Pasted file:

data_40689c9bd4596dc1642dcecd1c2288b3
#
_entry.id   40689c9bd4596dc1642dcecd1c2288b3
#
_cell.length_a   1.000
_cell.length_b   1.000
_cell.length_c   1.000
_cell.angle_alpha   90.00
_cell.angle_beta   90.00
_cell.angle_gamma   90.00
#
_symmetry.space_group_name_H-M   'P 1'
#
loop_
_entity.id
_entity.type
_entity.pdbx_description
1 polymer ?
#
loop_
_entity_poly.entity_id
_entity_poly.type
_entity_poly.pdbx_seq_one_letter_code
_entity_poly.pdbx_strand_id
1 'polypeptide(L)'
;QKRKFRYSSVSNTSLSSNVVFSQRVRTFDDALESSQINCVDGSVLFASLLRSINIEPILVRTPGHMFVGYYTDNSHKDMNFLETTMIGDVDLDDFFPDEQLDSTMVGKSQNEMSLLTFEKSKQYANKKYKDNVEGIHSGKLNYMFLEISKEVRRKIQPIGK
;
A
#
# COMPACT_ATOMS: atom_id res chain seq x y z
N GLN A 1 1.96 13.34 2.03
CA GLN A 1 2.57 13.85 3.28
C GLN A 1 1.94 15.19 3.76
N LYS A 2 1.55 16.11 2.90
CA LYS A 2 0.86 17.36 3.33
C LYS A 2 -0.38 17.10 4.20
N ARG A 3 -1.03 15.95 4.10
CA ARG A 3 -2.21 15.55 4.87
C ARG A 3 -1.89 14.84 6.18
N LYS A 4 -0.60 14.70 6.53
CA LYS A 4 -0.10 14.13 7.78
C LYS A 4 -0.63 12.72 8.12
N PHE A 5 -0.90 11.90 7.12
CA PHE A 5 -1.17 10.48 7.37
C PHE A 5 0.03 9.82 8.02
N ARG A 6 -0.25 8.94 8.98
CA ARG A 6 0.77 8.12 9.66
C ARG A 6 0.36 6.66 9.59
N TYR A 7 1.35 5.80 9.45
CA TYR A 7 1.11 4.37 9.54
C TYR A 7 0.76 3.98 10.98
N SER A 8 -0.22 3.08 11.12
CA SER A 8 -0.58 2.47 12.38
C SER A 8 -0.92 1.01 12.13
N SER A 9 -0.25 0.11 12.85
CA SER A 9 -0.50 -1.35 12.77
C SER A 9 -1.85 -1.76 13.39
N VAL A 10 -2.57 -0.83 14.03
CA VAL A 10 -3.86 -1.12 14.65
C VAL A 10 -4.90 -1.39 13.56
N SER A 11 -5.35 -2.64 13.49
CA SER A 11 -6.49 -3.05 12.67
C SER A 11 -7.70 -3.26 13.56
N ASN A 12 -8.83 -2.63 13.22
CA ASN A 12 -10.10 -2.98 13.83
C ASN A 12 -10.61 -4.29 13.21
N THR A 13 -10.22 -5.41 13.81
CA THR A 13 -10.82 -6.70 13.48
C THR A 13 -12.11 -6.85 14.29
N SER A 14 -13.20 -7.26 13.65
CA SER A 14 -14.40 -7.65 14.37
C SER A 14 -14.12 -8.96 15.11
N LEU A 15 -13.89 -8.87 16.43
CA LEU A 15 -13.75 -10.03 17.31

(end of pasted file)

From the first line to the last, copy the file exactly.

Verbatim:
data_40689c9bd4596dc1642dcecd1c2288b3
#
_entry.id   40689c9bd4596dc1642dcecd1c2288b3
#
_cell.length_a   1.000
_cell.length_b   1.000
_cell.length_c   1.000
_cell.angle_alpha   90.00
_cell.angle_beta   90.00
_cell.angle_gamma   90.00
#
_symmetry.space_group_name_H-M   'P 1'
#
loop_
_entity.id
_entity.type
_entity.pdbx_description
1 polymer ?
#
loop_
_entity_poly.entity_id
_entity_poly.type
_entity_poly.pdbx_seq_one_letter_code
_entity_poly.pdbx_strand_id
1 'polypeptide(L)'
;QKRKFRYSSVSNTSLSSNVVFSQRVRTFDDALESSQINCVDGSVLFASLLRSINIEPILVRTPGHMFVGYYTDNSHKDMNFLETTMIGDVDLDDFFPDEQLDSTMVGKSQNEMSLLTFEKSKQYANKKYKDNVEGIHSGKLNYMFLEISKEVRRKIQPIGK
;
A
#
# COMPACT_ATOMS: atom_id res chain seq x y z
N GLN A 1 1.96 13.34 2.03
CA GLN A 1 2.57 13.85 3.28
C GLN A 1 1.94 15.19 3.76
N LYS A 2 1.55 16.11 2.90
CA LYS A 2 0.86 17.36 3.33
C LYS A 2 -0.38 17.10 4.20
N ARG A 3 -1.03 15.95 4.10
CA ARG A 3 -2.21 15.55 4.87
C ARG A 3 -1.89 14.84 6.18
N LYS A 4 -0.60 14.70 6.53
CA LYS A 4 -0.10 14.13 7.78
C LYS A 4 -0.63 12.72 8.12
N PHE A 5 -0.90 11.90 7.12
CA PHE A 5 -1.17 10.48 7.37
C PHE A 5 0.03 9.82 8.02
N ARG A 6 -0.25 8.94 8.98
CA ARG A 6 0.77 8.12 9.66
C ARG A 6 0.36 6.66 9.59
N TYR A 7 1.35 5.80 9.45
CA TYR A 7 1.11 4.37 9.54
C TYR A 7 0.76 3.98 10.98
N SER A 8 -0.22 3.08 11.12
CA SER A 8 -0.58 2.47 12.38
C SER A 8 -0.92 1.01 12.13
N SER A 9 -0.25 0.11 12.85
CA SER A 9 -0.50 -1.35 12.77
C SER A 9 -1.85 -1.76 13.39
N VAL A 10 -2.57 -0.83 14.03
CA VAL A 10 -3.86 -1.12 14.65
C VAL A 10 -4.90 -1.39 13.56
N SER A 11 -5.35 -2.64 13.49
CA SER A 11 -6.49 -3.05 12.67
C SER A 11 -7.70 -3.26 13.56
N ASN A 12 -8.83 -2.63 13.22
CA ASN A 12 -10.10 -2.98 13.83
C ASN A 12 -10.61 -4.29 13.21
N THR A 13 -10.22 -5.41 13.81
CA THR A 13 -10.82 -6.70 13.48
C THR A 13 -12.11 -6.85 14.29
N SER A 14 -13.20 -7.26 13.65
CA SER A 14 -14.40 -7.65 14.37
C SER A 14 -14.12 -8.96 15.11
N LEU A 15 -13.89 -8.87 16.43
CA LEU A 15 -13.75 -10.03 17.31